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NYC Transit Authority didn't own the stairs...



...but it got sued over the fall anyway, because the stairs were used (although not exclusively) for access to its subway. In Bingham v NYCTA, decided Feb. 15, the Court of Appeals ruled that the Transit Authority could be held liable anyway under a duty to maintain safe means of access and egress to its facilities. Justice Graffeo, in dissent:

Beyond its incompatibility with modern trends, the majority rule is troubling because it results in a party being held liable for a condition that it did not create and lacks the power to ameliorate. Where the Transit Authority does not own, occupy or control property, it is not well-positioned to ensure that the property is free of hazardous conditions. A common carrier has no greater right than any other neighbor to enter and repair a defective condition on property owned, occupied or controlled by another, or to erect the barriers or warning signs suggested by the majority.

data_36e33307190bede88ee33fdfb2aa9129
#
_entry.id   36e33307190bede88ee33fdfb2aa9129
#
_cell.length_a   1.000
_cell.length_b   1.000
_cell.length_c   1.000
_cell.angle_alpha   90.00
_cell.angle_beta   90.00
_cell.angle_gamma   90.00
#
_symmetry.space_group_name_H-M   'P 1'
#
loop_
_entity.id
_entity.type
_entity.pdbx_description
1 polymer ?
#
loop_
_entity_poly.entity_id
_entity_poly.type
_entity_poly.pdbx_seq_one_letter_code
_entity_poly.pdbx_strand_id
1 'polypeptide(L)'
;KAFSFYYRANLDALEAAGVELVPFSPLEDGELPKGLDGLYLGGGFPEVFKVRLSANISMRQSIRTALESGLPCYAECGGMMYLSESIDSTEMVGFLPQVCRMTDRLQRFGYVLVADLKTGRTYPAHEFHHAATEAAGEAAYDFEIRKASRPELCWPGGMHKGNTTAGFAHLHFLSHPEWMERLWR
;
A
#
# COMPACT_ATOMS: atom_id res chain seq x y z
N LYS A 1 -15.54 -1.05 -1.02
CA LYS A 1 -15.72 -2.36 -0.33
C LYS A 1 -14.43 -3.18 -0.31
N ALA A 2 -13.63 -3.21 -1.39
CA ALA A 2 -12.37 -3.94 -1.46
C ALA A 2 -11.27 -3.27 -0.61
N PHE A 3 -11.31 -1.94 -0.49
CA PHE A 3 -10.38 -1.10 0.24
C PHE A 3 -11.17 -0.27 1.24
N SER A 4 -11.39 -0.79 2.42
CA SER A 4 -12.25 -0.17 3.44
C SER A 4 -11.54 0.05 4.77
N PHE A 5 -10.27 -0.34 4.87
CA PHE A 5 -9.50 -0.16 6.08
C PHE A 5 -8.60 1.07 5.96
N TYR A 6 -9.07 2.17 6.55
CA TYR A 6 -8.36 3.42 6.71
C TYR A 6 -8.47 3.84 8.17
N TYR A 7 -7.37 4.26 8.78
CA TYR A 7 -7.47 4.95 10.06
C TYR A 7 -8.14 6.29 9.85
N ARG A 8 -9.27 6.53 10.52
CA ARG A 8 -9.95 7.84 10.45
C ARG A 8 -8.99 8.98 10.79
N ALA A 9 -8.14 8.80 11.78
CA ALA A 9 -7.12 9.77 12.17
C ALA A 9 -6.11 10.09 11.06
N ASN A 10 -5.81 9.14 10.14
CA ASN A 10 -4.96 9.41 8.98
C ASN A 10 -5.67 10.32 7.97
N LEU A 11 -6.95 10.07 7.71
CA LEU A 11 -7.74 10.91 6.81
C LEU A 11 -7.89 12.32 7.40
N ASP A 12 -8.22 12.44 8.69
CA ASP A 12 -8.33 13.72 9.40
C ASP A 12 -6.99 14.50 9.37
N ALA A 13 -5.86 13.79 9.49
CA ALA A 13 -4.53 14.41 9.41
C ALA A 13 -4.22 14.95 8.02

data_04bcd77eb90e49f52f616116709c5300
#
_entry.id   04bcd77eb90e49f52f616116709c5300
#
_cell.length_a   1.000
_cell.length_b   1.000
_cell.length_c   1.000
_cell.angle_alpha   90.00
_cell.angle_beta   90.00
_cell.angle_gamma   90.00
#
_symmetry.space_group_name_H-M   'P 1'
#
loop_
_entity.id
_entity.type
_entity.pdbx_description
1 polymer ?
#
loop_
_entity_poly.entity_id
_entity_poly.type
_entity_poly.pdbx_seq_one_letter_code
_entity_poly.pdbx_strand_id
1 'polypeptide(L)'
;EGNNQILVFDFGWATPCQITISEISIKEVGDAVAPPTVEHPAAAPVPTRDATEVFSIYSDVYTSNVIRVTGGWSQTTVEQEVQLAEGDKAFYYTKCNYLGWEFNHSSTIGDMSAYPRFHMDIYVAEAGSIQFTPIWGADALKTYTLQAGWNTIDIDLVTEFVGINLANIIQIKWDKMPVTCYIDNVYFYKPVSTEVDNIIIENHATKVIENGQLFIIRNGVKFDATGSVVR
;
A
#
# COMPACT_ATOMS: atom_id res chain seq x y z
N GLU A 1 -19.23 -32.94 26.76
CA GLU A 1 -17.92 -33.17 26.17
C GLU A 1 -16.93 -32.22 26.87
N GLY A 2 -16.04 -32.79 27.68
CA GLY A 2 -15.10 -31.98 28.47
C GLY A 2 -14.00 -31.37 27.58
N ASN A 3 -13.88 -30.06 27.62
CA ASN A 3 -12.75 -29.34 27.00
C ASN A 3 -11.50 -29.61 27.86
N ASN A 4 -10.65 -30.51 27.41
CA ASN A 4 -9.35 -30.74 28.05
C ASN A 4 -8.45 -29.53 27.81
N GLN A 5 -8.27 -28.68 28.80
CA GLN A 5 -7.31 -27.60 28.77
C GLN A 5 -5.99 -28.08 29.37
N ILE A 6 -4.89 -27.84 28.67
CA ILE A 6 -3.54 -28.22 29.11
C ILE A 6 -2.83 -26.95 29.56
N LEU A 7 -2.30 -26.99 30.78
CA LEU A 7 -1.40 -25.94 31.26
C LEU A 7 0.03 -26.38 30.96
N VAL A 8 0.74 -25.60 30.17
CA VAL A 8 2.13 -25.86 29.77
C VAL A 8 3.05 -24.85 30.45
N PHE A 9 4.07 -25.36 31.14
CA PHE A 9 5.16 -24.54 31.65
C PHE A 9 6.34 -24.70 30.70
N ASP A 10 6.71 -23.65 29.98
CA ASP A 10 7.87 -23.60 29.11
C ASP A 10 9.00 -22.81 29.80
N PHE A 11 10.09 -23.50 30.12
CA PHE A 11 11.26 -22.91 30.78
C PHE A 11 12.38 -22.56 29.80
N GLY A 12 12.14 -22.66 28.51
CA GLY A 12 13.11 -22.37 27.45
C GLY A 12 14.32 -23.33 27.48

(via Nicole Black)

 

 


Rafael Mangual
Project Manager,
Legal Policy
rmangual@manhattan-institute.org

Katherine Lazarski
Manhattan Institute
klazarski@manhattan-institute.org

 

Published by the Manhattan Institute

The Manhattan Insitute's Center for Legal Policy.